Many times we believe that we can do our job without help from anyone. We prefer to work alone and surround ourselves exclusively with people who will follow our orders, sometimes this approach may work, but it works only for a short time. Today’s nursing leaders are faced with daily situations that require them to delegate activities or tasks in order to be successful.
With this, nurses understand that they cannot do everything alone, and must rely on others to achieve the desired effects and thus success. Nurses must clearly understand the impact of their personal leadership style, education and confidence level on their ability to delegate to the right person(s). Delegation provides an opportunity to improve communication effectiveness, develop positive working relationships, and increase confidence. It requires experience and confidence that must grow with practice. An integral aspect of leadership is developing others to be successful. When the nurse leader communicates and delegates appropriately, the benefits to the patients, the delegatee, the unit, the facility, and the leader him/herself are remarkable.
Example of delegation in nursing
AB – In this document you will find the description of the process of delegation of nursing care activities in nursing assistants, to achieve this objective a qualitative study was conducted, where five professional nurses from the surgery and emergency services were interviewed. This study describes the process of delegation of nursing activities based on what the law 911 of 2004 says in its article eight: As for the nursing criteria, it was found that two characteristics are present, the first one is the characteristics of the auxiliary nurse and the type of activity to be delegated, as for the time this is related to the shift in which he/she is, as for the mode it can be said that it is the way in which the delegation is performed and place related to the service in which he/she works, And as for the supervision you will find how professional nurses perform it, on the other hand you will also find the reasons and those responsible for the delegation of nursing activities, and the nurse/patient ratio, the activities that are self-delegated by the auxiliary nurse. In conclusion, this study presents how professional nurses delegate nursing activities to nursing assistants. Note: in this document the author refrains from maintaining a position and making value judgments in relation to the subject of the study.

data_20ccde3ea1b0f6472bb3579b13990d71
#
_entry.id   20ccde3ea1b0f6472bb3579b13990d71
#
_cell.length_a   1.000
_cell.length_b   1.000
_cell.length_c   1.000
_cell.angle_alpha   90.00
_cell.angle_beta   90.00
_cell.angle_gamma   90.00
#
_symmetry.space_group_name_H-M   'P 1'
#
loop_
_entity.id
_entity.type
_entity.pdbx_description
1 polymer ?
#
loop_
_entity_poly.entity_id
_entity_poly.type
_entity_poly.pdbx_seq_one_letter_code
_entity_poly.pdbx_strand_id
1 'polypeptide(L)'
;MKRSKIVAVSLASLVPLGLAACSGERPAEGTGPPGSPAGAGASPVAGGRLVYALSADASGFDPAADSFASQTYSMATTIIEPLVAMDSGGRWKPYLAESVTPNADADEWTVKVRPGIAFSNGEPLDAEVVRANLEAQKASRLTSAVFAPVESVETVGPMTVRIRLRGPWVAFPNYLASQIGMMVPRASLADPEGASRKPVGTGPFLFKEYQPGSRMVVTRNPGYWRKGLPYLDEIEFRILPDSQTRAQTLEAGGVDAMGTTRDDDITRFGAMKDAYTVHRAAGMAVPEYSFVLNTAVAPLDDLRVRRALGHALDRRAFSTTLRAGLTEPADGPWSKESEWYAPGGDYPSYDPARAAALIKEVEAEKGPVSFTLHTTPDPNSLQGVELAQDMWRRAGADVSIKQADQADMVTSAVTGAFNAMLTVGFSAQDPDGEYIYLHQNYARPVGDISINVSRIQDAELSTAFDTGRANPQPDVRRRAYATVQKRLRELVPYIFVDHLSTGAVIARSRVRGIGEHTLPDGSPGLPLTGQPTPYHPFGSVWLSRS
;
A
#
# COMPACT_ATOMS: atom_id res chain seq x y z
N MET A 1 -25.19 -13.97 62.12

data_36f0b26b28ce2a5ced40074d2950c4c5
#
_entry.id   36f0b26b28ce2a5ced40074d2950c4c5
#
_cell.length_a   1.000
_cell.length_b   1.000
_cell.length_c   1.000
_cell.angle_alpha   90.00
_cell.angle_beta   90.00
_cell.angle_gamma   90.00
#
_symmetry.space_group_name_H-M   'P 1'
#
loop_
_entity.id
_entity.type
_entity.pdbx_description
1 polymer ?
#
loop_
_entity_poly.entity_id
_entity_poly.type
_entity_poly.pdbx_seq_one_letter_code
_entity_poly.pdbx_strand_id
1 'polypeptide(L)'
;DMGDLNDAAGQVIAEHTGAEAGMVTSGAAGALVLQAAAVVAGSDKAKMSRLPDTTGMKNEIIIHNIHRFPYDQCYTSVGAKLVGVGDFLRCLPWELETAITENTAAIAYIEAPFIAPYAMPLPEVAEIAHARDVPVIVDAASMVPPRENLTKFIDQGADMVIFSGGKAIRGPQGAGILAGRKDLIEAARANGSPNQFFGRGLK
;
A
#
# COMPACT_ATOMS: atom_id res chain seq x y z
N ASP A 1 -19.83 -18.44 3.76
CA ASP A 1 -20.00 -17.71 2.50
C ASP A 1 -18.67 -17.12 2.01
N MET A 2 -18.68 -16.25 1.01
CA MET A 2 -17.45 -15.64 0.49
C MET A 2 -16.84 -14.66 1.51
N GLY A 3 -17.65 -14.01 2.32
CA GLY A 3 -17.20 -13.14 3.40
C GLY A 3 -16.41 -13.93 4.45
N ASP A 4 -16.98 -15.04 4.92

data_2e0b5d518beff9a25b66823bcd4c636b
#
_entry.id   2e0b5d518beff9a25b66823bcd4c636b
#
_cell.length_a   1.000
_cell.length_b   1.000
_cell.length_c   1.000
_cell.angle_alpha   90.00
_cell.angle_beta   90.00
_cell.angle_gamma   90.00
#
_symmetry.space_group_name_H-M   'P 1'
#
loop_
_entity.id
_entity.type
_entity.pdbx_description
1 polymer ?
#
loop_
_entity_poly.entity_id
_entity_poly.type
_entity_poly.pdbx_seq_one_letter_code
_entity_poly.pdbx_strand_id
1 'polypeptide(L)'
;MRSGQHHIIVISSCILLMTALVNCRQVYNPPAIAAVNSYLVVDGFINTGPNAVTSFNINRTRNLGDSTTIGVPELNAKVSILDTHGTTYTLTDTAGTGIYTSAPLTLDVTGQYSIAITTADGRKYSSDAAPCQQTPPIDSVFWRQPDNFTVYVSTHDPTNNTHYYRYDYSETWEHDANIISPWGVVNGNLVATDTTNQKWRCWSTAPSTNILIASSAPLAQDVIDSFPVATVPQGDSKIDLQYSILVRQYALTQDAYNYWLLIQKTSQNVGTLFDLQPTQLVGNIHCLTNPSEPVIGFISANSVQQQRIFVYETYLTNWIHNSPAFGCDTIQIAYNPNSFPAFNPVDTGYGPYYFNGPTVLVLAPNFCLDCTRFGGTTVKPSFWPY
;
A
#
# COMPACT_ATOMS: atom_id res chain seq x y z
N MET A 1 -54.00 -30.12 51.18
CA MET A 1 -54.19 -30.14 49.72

Determine if the task is appropriate for delegation. These tasks are those that do not require the application of the nursing process , that are recurring activities and that use a procedure that does not change. Determine if the risk to the person performing the task to the patient is minimal.
Determine if the situation is appropriate for the task to be delegated . For example, a critically ill patient’s vital signs should not be delegated to ancillary staff. It is something a nurse may want to do herself. In other circumstances, however, unauthorized workers could take vital signs.
Determine if this is the appropriate person to whom to delegate the task. A licensed practical nurse in most states is capable of giving medications within his or her scope of practice. However, you cannot delegate medication passing to a nurse’s aide because it is not in their scope of practice.
Communicate the delegation of the task to the assisting staff in a clear and specific manner. This ensures that the task is performed safely and timely in mind and that the patient’s needs are met. Communicate the task to be performed, how it should be completed and when it should be completed.
Delegation is, in administrative law, the transfer by a superior entity or body to another of lower level of the exercise of a competence, with the delegator retaining the ownership of the competence.
Delegation presupposes, of course, that the delegating authority is empowered by law or regulation to carry out the delegation. The act of delegation, however, is verified by virtue of an administrative act of a specific nature. For this same reason, the delegation is essentially revocable by the delegating authority.
It should be emphasized that the responsibility for the administrative decisions adopted or for the actions carried out lies with the delegating body. The delegating body retains its duty of hierarchical control over the delegatee. Similarly, in the so-called delegation of signature, the responsibility remains with the delegating authority.
Decentralization is the one that determines the organizational structure vertically, i.e. the chain of command; this refers to the cession of decision-making power from a higher level to a lower level; this is something that varies in organizations; two extremes can be found: little or no delegation, as opposed to strong decentralization.